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2014 Winter Olympics

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Gracie Gold wins U.S. title, now committee must decide who joins her in Sochi

Gracie Gold tops the podium in ladies singles at Boston Saturday.
Gracie Gold tops the podium in ladies singles at Boston Saturday.
Scott Mammoser

Gracie Gold now has the medal to go with the name.

The 18-year-old with the name that will echo through the television commercials for the next month won her first national title in convincing fashion at the U.S. Figure Skating Championships Saturday in Boston.

Gold used a triple Lutz-triple toe combination to begin, followed with a double Axel-triple loop and a singular triple loop. She bobbled on her triple flip and saved herself on a triple Lutz and triple Salchow to wind up with a 139.57 free skate and combined score of 211.69. Polina Edmunds edged Mirai Nagasu for silver by the slimmest of margins, and two-time defending champion Ashley Wagner was fourth.

“This evening was a dream come true,” Gold said. “It was one of the best nights of my life, I was able to do what I train, and I went out there and did what I can and left it all out on the ice. I’m so proud of myself.”

Gold, who is coached by Frank Carroll, skated to music from “Sleeping Beauty” and placed sixth at the World Championships last year and second in Nationals.

Defending U.S. junior champion Edmunds, 15, opened with consecutive triple-jump combinations and a double Axel, before hitting the ice on a triple flip. She recovered on a triple Lutz and triple loop with two double toe loops.

“I skated almost as strongly as I could,” she said. “I thought my marks were fair. I’m really excited to see what happens. I’m young, but some of my role models like Tara Lipisnki, she was 15 when she went to the Olympics. I’ve been skating for 13 years, so it’s not like I just started. It’s always been my dream to go to the Sochi Olympics.”

Nagasu was clean throughout, nailing two triple flips, two double Axels, two triple loops, and a triple Lutz. She was one point off Edmunds in the long program and trailed the fellow Californian in total 193.63 to 190.74.

“It’s been a really emotional year for me because I’m the only person who’s already been to an Olympics, and I really wanted to go back again,” the 20-year-old Nagasu said. “I get really emotional because I think I did my best, and hopefully, they name me to the team. I haven’t always been the most consistent skater, but I know that under pressure, I’m really good most of the time.”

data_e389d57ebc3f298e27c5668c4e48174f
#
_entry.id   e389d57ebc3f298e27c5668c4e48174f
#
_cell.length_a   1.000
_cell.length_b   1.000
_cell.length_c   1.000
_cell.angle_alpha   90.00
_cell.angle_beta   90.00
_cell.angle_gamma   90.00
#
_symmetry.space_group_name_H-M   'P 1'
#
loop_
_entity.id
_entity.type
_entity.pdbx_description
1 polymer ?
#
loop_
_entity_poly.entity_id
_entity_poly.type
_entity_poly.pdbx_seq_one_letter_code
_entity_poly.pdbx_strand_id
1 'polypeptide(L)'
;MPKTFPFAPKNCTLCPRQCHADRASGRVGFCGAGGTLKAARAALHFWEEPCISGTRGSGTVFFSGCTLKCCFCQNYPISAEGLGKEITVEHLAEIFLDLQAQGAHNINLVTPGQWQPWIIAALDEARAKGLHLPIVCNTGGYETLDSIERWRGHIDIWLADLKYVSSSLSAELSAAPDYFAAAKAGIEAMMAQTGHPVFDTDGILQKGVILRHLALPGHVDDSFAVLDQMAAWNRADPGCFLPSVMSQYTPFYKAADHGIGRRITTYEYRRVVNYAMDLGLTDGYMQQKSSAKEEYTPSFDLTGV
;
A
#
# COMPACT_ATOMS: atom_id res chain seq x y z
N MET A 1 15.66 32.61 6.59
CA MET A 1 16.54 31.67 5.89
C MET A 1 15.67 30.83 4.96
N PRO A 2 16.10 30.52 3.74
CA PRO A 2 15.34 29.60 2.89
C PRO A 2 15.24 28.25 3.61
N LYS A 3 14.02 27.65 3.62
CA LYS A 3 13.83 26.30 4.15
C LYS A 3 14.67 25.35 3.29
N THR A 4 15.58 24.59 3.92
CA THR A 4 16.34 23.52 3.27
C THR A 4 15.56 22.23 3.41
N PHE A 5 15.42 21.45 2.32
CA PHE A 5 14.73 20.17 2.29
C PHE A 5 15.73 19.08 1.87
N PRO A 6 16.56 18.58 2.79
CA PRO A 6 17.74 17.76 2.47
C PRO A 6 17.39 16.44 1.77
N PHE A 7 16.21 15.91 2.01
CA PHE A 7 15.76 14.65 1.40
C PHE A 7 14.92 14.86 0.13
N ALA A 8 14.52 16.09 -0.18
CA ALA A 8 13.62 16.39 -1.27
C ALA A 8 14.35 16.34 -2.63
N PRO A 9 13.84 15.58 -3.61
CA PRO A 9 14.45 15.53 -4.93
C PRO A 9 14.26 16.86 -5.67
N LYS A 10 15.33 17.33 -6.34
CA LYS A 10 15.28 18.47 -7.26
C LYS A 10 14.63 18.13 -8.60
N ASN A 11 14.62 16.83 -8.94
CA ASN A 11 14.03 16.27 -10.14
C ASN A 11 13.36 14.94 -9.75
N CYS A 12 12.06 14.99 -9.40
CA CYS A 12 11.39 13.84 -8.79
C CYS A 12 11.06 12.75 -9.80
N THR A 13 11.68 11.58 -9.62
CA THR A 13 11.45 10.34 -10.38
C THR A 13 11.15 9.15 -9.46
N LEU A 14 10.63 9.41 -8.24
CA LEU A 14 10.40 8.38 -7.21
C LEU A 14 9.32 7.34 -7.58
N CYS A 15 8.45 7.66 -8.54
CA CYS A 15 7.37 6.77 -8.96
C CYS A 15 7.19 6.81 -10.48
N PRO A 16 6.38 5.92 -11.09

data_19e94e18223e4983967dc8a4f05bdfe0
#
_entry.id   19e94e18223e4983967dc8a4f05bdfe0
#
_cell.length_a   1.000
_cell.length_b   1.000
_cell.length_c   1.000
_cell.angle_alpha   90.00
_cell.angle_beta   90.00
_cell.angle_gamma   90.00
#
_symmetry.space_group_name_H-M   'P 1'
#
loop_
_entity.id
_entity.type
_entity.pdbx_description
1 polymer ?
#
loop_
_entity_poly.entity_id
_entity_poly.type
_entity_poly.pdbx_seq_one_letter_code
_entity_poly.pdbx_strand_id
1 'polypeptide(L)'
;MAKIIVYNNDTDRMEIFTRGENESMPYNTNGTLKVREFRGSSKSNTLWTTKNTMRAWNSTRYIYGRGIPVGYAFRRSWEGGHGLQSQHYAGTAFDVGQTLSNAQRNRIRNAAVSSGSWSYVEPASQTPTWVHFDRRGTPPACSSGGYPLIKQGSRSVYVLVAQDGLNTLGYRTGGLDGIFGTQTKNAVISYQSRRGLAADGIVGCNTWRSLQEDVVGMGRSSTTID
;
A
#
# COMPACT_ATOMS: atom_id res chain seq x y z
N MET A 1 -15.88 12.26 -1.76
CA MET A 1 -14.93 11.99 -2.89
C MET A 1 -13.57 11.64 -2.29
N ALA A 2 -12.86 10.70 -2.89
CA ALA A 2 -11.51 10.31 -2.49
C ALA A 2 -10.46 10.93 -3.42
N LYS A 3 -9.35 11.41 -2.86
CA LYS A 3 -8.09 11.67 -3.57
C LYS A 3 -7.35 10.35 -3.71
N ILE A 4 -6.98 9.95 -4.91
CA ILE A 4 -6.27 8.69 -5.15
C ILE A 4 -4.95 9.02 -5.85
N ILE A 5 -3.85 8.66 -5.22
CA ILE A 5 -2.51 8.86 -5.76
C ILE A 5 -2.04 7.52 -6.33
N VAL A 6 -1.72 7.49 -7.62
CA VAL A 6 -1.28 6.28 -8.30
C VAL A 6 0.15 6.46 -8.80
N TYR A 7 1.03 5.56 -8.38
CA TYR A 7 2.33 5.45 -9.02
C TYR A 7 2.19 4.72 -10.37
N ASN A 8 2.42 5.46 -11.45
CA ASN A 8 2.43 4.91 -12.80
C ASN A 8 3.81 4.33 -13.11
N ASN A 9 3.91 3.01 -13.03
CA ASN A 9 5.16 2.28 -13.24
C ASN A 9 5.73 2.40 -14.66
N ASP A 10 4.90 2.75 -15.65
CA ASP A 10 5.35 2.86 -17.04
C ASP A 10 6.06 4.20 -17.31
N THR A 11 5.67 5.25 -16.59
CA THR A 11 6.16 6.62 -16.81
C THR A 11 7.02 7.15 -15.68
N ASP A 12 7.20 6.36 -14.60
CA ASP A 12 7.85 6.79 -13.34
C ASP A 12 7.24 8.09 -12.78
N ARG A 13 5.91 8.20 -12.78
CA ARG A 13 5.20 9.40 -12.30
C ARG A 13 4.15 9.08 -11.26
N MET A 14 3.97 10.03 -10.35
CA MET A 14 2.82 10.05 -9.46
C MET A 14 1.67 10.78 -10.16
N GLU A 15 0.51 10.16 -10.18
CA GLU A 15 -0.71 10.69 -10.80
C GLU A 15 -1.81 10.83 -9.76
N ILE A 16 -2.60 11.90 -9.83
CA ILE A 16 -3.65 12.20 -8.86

Nagasu mentioned she skated last in Vancouver and ended up placing fourth behind Kim Yu-Na. She is in the discussion with Wagner as to who will compose the three-woman team the U.S. sends to Sochi.

“I’m the only person with Olympic experience,” Nagasu said. “I don’t know how my federation will do, but I did what I had to today.”

Nagasu finished seventh in the last two Nationals, won the bronze in 2011, silver in 2010, and was fifth in 2009 after winning gold as a 14-year-old in 2008. This autumn she was third in the Rostelecom Cup.

Wagner won bronze in the 2010 U.S. Championships when the Americans could only send two ladies to the Olympics. On the Grand Prix circuit this fall, she won in Paris, was second in Skate America and was third in the final.

Nagasu laughed when asked how much sleep she would get Saturday night, in wait of the decision coming at 10 a.m. MT Sunday. Korea and Japan will also have three women qualify for the Olympics.

Gold will attempt to be the first U.S. champion since Kristi Yamaguchi in 1992 to carry her success over to the top of the Olympic podium. Remember, Michelle Kwan was the national champion in both the years Tara Lipinksi and Sarah Hughes won, and Jeremy Abbott was the men’s champion preceding Evan Lysacek’s victory in Vancouver.

Outside the medals, Samantha Cesario was fifth, Courtney Hicks sixth (after being 16th after the short program), Barbie Long seventh, Christina Gao eighth, Hannah Miller ninth, and Leah Keiser 10th.

Rachael Flatt, the 21-year-old who was the 2010 champion and seventh-place finisher in Vancouver, placed 18th to a standing ovation as she bowed out of her skating career and likely into a bright future with a Stanford University degree. Caroline Zhang, still only 20 and the 2007 world junior champion, was 19th, and 27-year-old Joelle Forte was 21st and last, but will also likely leave behind a decorated career on the ice at TD Garden.

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